Nearly a quarter of Ryanair’s Irish pilots are planning to give the Irish LCC notice of strike action in the next few days in pursuit of a pay and working conditions claim.

On Aug. 9, the Fórsa union, of which the Irish Airline Pilots’ Association (IALPA) is part, said it would write to Ryanair giving details for industrial action unless the airline agreed to its pay proposals by Aug. 12. By law, the union is required to give a week’s notice of industrial action.

Ryanair said it was disappointed by the union’s decision and said that less than 25% of its Irish pilots were IALPA members. It added that the union had failed to put forward details of what it was seeking, the airline said.

The move comes as Ryanair crews from both the UK and Spain are also contemplating strike action at the height of the European summer holiday season.

Fórsa said around 180 of Ryanair’s directly employed pilots were IALPA members and that 94% of those who had taken part in the ballot had voted for strike action. Ryanair pilots who are employed through agencies are not involved.

The union submitted a pay claim to the company in late March 2019, seeking pay levels and structures “in line with sector norms.” It said the airline, which posted profits of €1 billion ($1.1 billion) in 2018, is in a healthy financial position and can fairly reward its pilots.

Fórsa assistant general secretary Ian McDonnell accused the company of stalling tactics in negotiations, where it had sought costings of the union’s claim and then failed to provide the operational information needed to make the calculations.

The pilots “feel they have been forced into contemplating potentially-disruptive industrial action by a company that seems either unwilling or unable to negotiate in a professional and constructive manner,” McDonnell said. “At this stage, only a substantive counter-proposal, which properly addresses all areas of our claim, will be enough to prevent us serving notice of industrial action next week.”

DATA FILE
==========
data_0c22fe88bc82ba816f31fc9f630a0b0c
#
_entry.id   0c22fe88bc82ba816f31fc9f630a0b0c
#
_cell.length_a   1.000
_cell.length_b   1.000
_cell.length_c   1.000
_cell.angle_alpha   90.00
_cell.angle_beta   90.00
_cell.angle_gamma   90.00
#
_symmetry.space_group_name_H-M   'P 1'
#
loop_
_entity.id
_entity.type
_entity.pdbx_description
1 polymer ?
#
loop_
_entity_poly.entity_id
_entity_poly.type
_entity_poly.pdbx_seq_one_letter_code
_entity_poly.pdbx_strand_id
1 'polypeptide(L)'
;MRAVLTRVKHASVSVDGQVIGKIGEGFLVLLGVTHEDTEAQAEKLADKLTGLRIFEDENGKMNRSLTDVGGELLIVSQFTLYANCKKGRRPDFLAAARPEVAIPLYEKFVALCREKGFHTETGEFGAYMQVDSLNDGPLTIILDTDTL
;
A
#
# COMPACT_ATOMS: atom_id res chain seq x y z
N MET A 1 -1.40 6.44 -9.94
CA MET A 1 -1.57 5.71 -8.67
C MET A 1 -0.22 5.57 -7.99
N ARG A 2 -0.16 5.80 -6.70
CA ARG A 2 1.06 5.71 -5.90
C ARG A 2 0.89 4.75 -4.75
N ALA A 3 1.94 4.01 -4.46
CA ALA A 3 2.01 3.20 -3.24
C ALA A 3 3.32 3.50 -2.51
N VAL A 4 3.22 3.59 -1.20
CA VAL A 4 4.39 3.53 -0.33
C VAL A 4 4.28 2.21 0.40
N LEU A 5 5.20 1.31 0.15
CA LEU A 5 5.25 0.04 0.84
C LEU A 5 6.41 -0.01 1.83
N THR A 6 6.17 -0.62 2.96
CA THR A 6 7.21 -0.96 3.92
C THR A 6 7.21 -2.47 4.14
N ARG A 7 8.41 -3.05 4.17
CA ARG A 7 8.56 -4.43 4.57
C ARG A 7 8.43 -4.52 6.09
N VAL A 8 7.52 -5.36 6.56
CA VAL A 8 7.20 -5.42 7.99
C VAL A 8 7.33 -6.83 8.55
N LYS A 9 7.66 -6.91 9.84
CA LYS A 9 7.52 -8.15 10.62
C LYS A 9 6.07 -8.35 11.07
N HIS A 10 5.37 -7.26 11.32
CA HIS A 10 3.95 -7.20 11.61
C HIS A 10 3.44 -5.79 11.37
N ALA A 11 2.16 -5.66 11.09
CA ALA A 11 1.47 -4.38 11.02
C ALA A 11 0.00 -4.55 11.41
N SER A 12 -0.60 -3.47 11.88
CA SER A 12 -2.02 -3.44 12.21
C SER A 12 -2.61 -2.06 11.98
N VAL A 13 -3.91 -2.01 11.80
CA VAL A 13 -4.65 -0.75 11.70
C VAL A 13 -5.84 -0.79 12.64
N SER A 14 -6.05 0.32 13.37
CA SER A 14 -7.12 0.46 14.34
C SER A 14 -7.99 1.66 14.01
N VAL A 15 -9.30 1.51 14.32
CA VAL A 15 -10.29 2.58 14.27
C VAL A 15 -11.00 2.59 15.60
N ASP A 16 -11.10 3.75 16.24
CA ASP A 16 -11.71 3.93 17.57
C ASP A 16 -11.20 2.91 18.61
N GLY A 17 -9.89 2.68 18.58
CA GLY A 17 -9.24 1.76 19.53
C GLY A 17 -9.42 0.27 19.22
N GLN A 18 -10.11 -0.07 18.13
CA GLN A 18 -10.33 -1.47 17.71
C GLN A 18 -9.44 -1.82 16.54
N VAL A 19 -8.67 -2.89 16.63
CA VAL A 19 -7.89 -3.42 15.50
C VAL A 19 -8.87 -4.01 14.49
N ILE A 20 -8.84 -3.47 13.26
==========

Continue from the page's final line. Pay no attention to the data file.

In response, Ryanair said “The result of Forsa’s ballot shows that less than half of Ryanair’s Irish pilots are members of Fórsa, and less than 60% of these Fórsa members participated in the ballot, with less than 25% of Ryanair’s Irish pilots voting for industrial action.”

The airline said that since summer 2018, Ryanair and Fórsa have engaged in a mediation process, and had delivered collective agreements on promotions, transfers, seniority and most recently (April 2019), a pay increase of up to 20% for those Irish pilots who had not agreed this 20% increase in 2018.

“On July 30, Fórsa gave an undertaking that they would return to mediation next week (beginning Aug. 11) with specific pay proposals, which they have failed to provide either to Ryanair or [the official mediator] for over six months now,” Ryanair said. “Fórsa are still unable to explain what pay increase they are seeking on top of the 20% increase already agreed.”

Ryanair concluded the union “should continue in mediation and avoid threatening unnecessary disruptions to customers holidays and travel plans.”

Alan Dron,